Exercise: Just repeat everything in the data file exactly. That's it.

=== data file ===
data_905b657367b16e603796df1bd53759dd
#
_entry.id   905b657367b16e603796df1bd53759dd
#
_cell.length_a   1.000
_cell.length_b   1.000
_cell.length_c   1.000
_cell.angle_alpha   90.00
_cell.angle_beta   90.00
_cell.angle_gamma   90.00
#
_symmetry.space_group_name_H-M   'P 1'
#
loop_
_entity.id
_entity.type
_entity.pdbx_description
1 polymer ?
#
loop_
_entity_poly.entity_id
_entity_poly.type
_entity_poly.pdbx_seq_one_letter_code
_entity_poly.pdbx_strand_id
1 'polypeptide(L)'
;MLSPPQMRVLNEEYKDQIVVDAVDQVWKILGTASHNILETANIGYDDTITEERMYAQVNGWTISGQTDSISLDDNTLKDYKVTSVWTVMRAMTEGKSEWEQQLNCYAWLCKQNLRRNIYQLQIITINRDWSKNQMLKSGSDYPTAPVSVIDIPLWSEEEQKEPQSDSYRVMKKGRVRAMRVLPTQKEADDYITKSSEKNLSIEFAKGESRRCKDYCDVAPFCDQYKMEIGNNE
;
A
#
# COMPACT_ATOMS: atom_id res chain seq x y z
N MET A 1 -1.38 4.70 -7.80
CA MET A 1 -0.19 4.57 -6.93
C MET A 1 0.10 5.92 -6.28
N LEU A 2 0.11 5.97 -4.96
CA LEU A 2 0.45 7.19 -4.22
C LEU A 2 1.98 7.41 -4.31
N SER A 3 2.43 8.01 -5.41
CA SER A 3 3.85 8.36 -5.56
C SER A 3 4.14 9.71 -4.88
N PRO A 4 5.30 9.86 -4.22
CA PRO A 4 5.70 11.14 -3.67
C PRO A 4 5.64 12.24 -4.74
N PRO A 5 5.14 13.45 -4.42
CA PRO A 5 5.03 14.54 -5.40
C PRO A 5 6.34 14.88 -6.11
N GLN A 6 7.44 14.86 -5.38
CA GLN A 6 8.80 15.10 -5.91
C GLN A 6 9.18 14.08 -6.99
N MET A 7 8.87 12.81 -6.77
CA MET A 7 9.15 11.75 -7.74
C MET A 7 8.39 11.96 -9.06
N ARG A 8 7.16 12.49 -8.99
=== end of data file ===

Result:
data_905b657367b16e603796df1bd53759dd
#
_entry.id   905b657367b16e603796df1bd53759dd
#
_cell.length_a   1.000
_cell.length_b   1.000
_cell.length_c   1.000
_cell.angle_alpha   90.00
_cell.angle_beta   90.00
_cell.angle_gamma   90.00
#
_symmetry.space_group_name_H-M   'P 1'
#
loop_
_entity.id
_entity.type
_entity.pdbx_description
1 polymer ?
#
loop_
_entity_poly.entity_id
_entity_poly.type
_entity_poly.pdbx_seq_one_letter_code
_entity_poly.pdbx_strand_id
1 'polypeptide(L)'
;MLSPPQMRVLNEEYKDQIVVDAVDQVWKILGTASHNILETANIGYDDTITEERMYAQVNGWTISGQTDSISLDDNTLKDYKVTSVWTVMRAMTEGKSEWEQQLNCYAWLCKQNLRRNIYQLQIITINRDWSKNQMLKSGSDYPTAPVSVIDIPLWSEEEQKEPQSDSYRVMKKGRVRAMRVLPTQKEADDYITKSSEKNLSIEFAKGESRRCKDYCDVAPFCDQYKMEIGNNE
;
A
#
# COMPACT_ATOMS: atom_id res chain seq x y z
N MET A 1 -1.38 4.70 -7.80
CA MET A 1 -0.19 4.57 -6.93
C MET A 1 0.10 5.92 -6.28
N LEU A 2 0.11 5.97 -4.96
CA LEU A 2 0.45 7.19 -4.22
C LEU A 2 1.98 7.41 -4.31
N SER A 3 2.43 8.01 -5.41
CA SER A 3 3.85 8.36 -5.56
C SER A 3 4.14 9.71 -4.88
N PRO A 4 5.30 9.86 -4.22
CA PRO A 4 5.70 11.14 -3.67
C PRO A 4 5.64 12.24 -4.74
N PRO A 5 5.14 13.45 -4.42
CA PRO A 5 5.03 14.54 -5.40
C PRO A 5 6.34 14.88 -6.11
N GLN A 6 7.44 14.86 -5.38
CA GLN A 6 8.80 15.10 -5.91
C GLN A 6 9.18 14.08 -6.99
N MET A 7 8.87 12.81 -6.77
CA MET A 7 9.15 11.75 -7.74
C MET A 7 8.39 11.96 -9.06
N ARG A 8 7.16 12.49 -8.99